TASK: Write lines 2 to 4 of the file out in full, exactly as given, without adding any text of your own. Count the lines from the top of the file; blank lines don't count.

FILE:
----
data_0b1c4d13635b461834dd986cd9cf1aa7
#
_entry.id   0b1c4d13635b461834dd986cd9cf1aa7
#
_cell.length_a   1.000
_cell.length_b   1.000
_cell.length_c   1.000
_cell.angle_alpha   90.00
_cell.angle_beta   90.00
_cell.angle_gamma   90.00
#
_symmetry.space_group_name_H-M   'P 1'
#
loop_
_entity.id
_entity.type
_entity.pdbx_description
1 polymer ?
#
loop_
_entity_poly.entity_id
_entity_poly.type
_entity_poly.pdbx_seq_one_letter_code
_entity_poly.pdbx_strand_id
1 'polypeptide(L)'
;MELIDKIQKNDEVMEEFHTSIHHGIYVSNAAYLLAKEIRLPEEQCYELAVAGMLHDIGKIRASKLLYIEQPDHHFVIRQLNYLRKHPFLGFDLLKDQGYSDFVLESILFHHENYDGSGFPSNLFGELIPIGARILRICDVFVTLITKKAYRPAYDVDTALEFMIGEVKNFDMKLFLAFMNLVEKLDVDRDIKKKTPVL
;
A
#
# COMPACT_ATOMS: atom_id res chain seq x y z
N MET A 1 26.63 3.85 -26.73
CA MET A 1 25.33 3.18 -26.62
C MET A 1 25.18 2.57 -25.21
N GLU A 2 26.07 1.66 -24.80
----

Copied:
#
_entry.id   0b1c4d13635b461834dd986cd9cf1aa7
#